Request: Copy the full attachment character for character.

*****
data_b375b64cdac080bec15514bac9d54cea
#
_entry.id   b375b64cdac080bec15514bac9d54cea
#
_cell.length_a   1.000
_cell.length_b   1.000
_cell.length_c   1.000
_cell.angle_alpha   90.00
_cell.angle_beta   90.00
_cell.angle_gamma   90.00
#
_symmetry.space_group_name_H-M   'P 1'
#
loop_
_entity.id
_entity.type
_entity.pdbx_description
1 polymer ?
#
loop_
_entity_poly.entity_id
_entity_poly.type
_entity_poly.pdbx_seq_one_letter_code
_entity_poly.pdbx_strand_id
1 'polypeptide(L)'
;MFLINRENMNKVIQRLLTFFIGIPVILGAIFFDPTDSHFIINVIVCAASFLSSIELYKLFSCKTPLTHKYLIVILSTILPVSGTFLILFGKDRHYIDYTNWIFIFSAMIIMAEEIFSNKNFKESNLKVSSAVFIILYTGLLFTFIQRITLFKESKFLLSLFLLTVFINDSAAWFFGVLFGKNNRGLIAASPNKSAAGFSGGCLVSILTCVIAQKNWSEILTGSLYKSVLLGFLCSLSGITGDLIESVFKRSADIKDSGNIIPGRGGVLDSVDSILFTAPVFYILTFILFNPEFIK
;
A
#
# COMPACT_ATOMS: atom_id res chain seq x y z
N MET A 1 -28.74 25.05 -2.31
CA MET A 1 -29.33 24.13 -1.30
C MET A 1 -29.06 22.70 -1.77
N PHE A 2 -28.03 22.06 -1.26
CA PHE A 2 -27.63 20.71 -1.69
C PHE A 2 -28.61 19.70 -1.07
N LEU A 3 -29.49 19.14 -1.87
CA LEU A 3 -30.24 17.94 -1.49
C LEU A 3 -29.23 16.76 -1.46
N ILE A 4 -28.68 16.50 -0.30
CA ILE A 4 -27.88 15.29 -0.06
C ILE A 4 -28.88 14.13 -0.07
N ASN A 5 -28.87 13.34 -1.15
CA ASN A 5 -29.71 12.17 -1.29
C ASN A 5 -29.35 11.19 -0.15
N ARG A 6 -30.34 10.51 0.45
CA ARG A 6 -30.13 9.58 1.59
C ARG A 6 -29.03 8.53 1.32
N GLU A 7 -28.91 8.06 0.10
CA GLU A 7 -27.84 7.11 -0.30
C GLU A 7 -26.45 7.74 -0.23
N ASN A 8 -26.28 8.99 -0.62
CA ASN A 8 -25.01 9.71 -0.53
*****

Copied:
data_b375b64cdac080bec15514bac9d54cea
#
_entry.id   b375b64cdac080bec15514bac9d54cea
#
_cell.length_a   1.000
_cell.length_b   1.000
_cell.length_c   1.000
_cell.angle_alpha   90.00
_cell.angle_beta   90.00
_cell.angle_gamma   90.00
#
_symmetry.space_group_name_H-M   'P 1'
#
loop_
_entity.id
_entity.type
_entity.pdbx_description
1 polymer ?
#
loop_
_entity_poly.entity_id
_entity_poly.type
_entity_poly.pdbx_seq_one_letter_code
_entity_poly.pdbx_strand_id
1 'polypeptide(L)'
;MFLINRENMNKVIQRLLTFFIGIPVILGAIFFDPTDSHFIINVIVCAASFLSSIELYKLFSCKTPLTHKYLIVILSTILPVSGTFLILFGKDRHYIDYTNWIFIFSAMIIMAEEIFSNKNFKESNLKVSSAVFIILYTGLLFTFIQRITLFKESKFLLSLFLLTVFINDSAAWFFGVLFGKNNRGLIAASPNKSAAGFSGGCLVSILTCVIAQKNWSEILTGSLYKSVLLGFLCSLSGITGDLIESVFKRSADIKDSGNIIPGRGGVLDSVDSILFTAPVFYILTFILFNPEFIK
;
A
#
# COMPACT_ATOMS: atom_id res chain seq x y z
N MET A 1 -28.74 25.05 -2.31
CA MET A 1 -29.33 24.13 -1.30
C MET A 1 -29.06 22.70 -1.77
N PHE A 2 -28.03 22.06 -1.26
CA PHE A 2 -27.63 20.71 -1.69
C PHE A 2 -28.61 19.70 -1.07
N LEU A 3 -29.49 19.14 -1.87
CA LEU A 3 -30.24 17.94 -1.49
C LEU A 3 -29.23 16.76 -1.46
N ILE A 4 -28.68 16.50 -0.30
CA ILE A 4 -27.88 15.29 -0.06
C ILE A 4 -28.88 14.13 -0.07
N ASN A 5 -28.87 13.34 -1.15
CA ASN A 5 -29.71 12.17 -1.29
C ASN A 5 -29.35 11.19 -0.15
N ARG A 6 -30.34 10.51 0.45
CA ARG A 6 -30.13 9.58 1.59
C ARG A 6 -29.03 8.53 1.32
N GLU A 7 -28.91 8.06 0.10
CA GLU A 7 -27.84 7.11 -0.30
C GLU A 7 -26.45 7.74 -0.23
N ASN A 8 -26.28 8.99 -0.62
CA ASN A 8 -25.01 9.71 -0.53